On Sunday, a gunman opened fire on concertgoers from the 32nd floor of the Mandalay Bay Resort in Las Vegas. Reports following the shooting stated the gunman was armed with at least 10 rifles and hundreds of rounds of ammunition, which he used to kill at least 58 and injure more than 515 people.
How, then, is it possible for someone to smuggle 10 weapons into one of the most highly-trafficked casinos in the world? According to Richard Hudak, managing partner at security firm Resort Security International, it would have been a miracle if the hotel found them.
Two words: Big suitcases,” Hudak said. “In hospitality, we are sensitive to privacy. We aren’t going to open or even touch a suitcase… but will we in the future?”
Hudak, who is a former FBI agent and director of worldwide security for the Sheraton Corporation, said the Mandalay Bay hotel has a good security program consisting of both uniformed and plainclothes security officers. However, he also said the hotel includes housekeepers, bellmen, valets and maintenance workers in its security program. This is true for many hotels, and Hudak said many eyes and ears are necessary to keep a property safe. However, due to hotels' need to prioritize the guest experience it can be a challenge to both please guests and keep them safe.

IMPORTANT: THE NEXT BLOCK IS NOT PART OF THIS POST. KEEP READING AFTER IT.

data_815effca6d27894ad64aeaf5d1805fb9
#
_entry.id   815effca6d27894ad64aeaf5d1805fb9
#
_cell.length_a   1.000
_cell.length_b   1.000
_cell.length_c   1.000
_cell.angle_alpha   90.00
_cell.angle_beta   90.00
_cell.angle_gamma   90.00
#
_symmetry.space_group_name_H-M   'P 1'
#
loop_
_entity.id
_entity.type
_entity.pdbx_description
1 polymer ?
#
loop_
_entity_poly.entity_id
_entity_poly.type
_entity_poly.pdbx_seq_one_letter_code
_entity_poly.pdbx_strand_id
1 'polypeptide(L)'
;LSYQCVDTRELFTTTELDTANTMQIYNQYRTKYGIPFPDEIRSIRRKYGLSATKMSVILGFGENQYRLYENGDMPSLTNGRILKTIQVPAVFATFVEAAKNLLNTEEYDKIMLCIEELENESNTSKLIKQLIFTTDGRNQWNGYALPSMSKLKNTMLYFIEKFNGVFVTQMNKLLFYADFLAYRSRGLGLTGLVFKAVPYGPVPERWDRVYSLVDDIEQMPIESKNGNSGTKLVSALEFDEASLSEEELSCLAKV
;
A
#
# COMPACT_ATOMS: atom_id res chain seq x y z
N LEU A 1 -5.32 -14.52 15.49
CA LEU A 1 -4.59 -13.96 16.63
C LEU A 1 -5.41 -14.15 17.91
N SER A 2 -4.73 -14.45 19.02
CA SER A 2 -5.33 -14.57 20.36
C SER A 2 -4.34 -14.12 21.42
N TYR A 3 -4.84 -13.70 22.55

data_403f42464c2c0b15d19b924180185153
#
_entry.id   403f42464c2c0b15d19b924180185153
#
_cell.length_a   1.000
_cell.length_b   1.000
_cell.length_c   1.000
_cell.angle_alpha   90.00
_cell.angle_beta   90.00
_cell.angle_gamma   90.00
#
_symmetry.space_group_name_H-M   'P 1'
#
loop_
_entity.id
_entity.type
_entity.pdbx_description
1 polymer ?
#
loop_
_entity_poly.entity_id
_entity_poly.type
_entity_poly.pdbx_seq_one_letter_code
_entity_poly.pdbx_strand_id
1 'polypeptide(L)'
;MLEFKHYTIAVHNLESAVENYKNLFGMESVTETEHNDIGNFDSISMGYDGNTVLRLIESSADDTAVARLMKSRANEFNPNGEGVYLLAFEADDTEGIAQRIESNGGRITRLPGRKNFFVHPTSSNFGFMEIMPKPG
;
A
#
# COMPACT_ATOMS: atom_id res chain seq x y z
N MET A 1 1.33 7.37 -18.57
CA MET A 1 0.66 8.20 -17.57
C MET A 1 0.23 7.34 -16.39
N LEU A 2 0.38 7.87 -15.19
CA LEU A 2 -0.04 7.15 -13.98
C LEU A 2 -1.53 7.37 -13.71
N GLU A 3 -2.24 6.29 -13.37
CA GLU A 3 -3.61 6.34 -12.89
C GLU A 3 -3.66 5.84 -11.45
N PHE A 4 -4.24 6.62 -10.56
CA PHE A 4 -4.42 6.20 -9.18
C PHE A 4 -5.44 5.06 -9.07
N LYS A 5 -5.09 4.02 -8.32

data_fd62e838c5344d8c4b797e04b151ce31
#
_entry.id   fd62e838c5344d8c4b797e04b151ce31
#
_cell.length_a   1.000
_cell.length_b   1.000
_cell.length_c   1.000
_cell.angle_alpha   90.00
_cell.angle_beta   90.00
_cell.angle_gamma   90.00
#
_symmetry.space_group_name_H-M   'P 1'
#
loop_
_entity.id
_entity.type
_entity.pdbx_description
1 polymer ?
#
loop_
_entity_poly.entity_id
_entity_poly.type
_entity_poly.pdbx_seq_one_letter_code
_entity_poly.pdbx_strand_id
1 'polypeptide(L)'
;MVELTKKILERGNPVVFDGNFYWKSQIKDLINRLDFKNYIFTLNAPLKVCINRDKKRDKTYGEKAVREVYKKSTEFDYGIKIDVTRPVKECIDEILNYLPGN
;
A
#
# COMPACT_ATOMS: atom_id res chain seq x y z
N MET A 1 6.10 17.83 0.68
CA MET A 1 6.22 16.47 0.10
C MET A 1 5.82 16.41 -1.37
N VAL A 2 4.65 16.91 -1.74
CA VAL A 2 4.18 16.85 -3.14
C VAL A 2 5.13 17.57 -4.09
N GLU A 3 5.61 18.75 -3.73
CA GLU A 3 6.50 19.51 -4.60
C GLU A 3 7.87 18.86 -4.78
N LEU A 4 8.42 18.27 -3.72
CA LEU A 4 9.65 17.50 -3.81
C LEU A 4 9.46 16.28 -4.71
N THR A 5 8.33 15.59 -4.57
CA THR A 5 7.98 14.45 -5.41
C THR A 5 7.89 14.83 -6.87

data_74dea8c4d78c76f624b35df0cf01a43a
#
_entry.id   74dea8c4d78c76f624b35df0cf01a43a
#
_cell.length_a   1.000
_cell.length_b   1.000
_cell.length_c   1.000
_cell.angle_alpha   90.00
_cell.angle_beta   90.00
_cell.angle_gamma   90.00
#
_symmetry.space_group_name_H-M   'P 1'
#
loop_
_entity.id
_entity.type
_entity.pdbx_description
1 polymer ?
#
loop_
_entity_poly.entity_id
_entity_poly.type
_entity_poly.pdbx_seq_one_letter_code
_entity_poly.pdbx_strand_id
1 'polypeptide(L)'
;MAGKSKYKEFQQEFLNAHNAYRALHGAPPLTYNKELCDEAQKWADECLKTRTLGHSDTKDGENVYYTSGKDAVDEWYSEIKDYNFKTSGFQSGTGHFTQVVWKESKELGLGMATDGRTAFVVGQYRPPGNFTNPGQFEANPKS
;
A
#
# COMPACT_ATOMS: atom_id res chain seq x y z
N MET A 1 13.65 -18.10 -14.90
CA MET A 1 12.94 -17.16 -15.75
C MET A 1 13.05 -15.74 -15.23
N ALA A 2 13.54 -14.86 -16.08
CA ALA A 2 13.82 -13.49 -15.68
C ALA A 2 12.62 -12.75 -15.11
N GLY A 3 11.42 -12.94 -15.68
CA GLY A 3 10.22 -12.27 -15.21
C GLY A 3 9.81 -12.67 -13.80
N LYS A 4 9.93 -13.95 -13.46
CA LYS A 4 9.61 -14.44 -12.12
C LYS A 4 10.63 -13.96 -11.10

The Right to Privacy
The concept of hospitality is almost directly contrary to that of security. Hotel operators want their guests to feel welcome, accommodated, tended to and not judged or scrutinized. Security is, after all, implied, though it may be limited. For form of security most commonly employed in hotels is the electronic camera, but that is most often used as a preventative measure, to protect the hotel against vandalism or provide evidence in the event of an insurance claim.
Hudak said hotel guests’ desire for convenience is the enemy of security, but it is more valuable for hotels to cater to these guests’ needs because if inconvenienced they will simply book elsewhere. Modern technology has led to advances in security such as sophisticated camera equipment and monitoring tools, but Hudak is critical of technology that streamlines guest stays.